In an episode with a science fiction con, a guy in a original Galactica Cylon suit walks past "Face". In the episode in question, it's actually Hannibal in the costume. The Actor Allusion was all Dirk Benedict's idea. While filming at Universal Studios for the second season episode "Steel", Dirk spotted a park employee dressed as a Cylon, and decided he wanted to film a little nod to his days as Starbuck. The director told him it was a dumb idea, but let him do it anyway. So, they had the Cylon-clad actor stroll nonchalantly across the frame while Face was all "don't I know you?" Fortunately for Dirk, the scene ended up being quite funny and they kept it in the credits up to season 5.
There was also George Peppard's allusion to his role as Banacek, where he played a similar role, by having Hannibal spout even more off kilter words of wisdom in "The Big Squeeze".
Another one for Peppard. In the Episode "The Rabbit Who Ate Las Vegas", Amy mentions that it's a shame Hannibal's being chased by the military as he is "a terrific actor" after Hannibal goes to great lengths explaining how he'll play his "character". A reference to Peppard's infamously stringent adherence to method acting, even when playing unchallenging roles.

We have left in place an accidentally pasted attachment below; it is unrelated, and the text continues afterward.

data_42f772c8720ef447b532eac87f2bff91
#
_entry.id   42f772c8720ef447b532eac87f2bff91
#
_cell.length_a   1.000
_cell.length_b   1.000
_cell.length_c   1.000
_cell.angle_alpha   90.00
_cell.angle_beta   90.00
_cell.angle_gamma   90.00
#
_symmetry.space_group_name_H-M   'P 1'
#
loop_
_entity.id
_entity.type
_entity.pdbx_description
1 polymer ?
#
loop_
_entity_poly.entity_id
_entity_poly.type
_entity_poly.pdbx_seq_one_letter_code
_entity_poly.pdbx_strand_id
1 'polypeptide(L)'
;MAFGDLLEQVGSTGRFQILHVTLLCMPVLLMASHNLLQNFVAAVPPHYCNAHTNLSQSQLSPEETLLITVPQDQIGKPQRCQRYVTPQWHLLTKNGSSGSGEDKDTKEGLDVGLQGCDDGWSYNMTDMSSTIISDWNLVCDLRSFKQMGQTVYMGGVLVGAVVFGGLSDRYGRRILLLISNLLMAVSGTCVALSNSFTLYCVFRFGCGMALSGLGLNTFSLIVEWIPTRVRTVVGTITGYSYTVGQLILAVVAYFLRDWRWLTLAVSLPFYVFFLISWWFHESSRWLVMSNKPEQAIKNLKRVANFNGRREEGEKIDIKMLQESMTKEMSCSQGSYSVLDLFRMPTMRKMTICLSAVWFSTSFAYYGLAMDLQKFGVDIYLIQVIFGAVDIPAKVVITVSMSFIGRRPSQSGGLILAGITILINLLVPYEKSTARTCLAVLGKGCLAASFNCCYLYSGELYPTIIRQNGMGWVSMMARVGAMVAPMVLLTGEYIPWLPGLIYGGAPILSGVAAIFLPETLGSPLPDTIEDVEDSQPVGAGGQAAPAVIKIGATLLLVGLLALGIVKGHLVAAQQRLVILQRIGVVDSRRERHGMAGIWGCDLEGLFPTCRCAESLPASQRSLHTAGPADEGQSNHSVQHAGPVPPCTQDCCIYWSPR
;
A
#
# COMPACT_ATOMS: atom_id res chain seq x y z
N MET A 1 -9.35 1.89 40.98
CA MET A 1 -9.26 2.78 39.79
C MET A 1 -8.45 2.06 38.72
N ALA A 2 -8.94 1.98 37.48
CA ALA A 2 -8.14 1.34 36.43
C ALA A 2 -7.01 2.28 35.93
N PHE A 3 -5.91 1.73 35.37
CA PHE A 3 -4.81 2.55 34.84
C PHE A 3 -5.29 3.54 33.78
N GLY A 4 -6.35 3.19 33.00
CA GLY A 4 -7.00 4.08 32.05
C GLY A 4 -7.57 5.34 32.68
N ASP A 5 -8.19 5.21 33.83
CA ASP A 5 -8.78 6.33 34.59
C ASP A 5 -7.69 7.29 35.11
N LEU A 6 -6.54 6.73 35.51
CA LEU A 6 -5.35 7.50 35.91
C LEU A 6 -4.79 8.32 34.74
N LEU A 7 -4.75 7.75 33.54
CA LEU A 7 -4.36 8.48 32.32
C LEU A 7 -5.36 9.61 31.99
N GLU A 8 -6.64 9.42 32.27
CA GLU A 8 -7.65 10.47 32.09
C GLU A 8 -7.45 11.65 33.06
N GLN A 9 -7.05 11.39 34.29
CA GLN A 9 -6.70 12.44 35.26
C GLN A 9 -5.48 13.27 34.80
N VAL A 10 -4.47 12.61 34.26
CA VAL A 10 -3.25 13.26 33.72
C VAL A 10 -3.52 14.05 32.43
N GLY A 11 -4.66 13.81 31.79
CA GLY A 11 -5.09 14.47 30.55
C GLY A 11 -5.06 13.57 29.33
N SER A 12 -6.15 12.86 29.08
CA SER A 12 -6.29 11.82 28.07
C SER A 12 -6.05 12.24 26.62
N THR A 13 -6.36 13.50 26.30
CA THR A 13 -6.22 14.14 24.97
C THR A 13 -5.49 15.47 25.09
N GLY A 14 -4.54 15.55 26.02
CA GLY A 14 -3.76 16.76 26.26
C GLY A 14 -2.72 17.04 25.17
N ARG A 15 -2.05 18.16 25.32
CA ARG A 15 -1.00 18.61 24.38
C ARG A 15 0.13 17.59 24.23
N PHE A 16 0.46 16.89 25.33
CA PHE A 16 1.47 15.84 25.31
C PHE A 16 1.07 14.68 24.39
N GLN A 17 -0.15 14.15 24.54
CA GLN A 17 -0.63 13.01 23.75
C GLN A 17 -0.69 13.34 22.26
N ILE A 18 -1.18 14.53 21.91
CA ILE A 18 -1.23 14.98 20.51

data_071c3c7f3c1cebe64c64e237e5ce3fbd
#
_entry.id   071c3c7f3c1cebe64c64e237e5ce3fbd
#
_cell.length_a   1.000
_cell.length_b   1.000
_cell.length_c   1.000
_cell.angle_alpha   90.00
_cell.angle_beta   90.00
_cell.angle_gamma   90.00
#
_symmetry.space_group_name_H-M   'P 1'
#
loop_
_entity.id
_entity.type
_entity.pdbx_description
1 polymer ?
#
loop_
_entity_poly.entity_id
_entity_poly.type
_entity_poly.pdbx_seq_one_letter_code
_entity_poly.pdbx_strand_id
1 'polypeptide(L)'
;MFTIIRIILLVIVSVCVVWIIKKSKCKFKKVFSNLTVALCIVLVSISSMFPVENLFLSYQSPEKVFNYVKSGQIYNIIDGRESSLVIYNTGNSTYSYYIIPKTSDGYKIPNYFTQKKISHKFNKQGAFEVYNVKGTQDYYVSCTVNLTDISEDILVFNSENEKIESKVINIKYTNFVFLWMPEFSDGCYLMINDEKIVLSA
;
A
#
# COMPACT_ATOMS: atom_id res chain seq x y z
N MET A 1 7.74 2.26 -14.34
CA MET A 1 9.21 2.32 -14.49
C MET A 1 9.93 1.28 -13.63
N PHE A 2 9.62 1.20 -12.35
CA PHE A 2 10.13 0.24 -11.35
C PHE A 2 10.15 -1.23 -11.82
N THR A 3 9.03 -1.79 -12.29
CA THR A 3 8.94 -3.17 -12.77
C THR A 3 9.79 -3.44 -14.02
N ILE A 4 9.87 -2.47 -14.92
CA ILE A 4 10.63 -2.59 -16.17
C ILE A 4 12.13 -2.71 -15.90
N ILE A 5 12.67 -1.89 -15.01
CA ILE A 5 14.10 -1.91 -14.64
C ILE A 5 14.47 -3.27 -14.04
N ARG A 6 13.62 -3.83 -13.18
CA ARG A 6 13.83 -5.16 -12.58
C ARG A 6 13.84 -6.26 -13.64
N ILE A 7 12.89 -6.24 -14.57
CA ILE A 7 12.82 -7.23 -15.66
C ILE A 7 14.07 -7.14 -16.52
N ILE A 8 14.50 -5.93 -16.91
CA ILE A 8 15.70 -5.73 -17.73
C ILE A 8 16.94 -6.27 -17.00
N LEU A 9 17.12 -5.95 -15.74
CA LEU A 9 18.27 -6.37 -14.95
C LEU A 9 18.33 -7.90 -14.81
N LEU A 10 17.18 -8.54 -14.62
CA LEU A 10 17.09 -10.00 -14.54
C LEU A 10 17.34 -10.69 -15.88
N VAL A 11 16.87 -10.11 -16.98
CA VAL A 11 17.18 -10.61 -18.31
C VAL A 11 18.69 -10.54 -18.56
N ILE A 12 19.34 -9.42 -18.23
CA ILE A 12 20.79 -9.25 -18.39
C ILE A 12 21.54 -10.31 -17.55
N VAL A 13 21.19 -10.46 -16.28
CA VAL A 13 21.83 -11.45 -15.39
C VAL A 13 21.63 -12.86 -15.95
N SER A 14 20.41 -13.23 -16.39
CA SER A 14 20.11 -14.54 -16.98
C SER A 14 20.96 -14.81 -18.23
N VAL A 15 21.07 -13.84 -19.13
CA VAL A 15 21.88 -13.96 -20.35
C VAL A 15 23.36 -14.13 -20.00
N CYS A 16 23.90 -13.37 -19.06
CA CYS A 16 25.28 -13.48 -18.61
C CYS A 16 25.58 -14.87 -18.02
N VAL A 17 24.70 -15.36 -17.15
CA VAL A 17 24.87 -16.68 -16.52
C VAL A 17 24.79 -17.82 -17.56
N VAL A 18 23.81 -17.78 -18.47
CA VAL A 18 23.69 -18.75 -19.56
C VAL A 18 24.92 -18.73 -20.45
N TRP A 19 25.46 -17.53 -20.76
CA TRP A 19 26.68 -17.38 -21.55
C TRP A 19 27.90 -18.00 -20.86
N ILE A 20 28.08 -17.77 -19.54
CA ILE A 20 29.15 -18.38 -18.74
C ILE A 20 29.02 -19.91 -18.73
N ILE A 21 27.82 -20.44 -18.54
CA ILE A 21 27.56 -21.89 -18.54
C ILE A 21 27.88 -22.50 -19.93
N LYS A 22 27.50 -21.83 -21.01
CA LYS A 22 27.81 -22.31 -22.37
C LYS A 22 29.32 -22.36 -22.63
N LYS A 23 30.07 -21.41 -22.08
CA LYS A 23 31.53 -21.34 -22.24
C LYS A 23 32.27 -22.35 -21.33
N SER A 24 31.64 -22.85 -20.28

Harpo Does Something Funny: Dwight Schultz has said one of the scariest things during the filming was how blank the scripts would often be.
Also, the writers frequently would not write the tag and then would just say to the actors "just make something up," or told Dwight Schultz and Dirk Benedict to loosely write up a tag.
Throw It In: An extremely frequent occurrence, if grudgingly. There was a heck of a lot of Improv going on by the actors and notably Dwight Schultz, and though the writers frequently got mad by how the actors would go off-script or ad-lib lines, they often (if grudgingly) agreed that it should be kept in.
Screwed by the Network: More like Actively Sabotaged by the Network. The show was considered politically incorrect (showing a positive view of Vietnam veterans, among other things) and its success completely unexpected; it was subjected to Invisible Advertising, the network officials and producers actually badmouthing the show to the press, it was made a 'bad move' to write for, so despite its popularity it eventually succumbed to cancellation.
Stillborn Franchise: While hardly a flop, the film only grossed $170 million on a $110 million budget. The cast and director expressed interest but ultimately concluded that it wasn't profitable enough to risk it.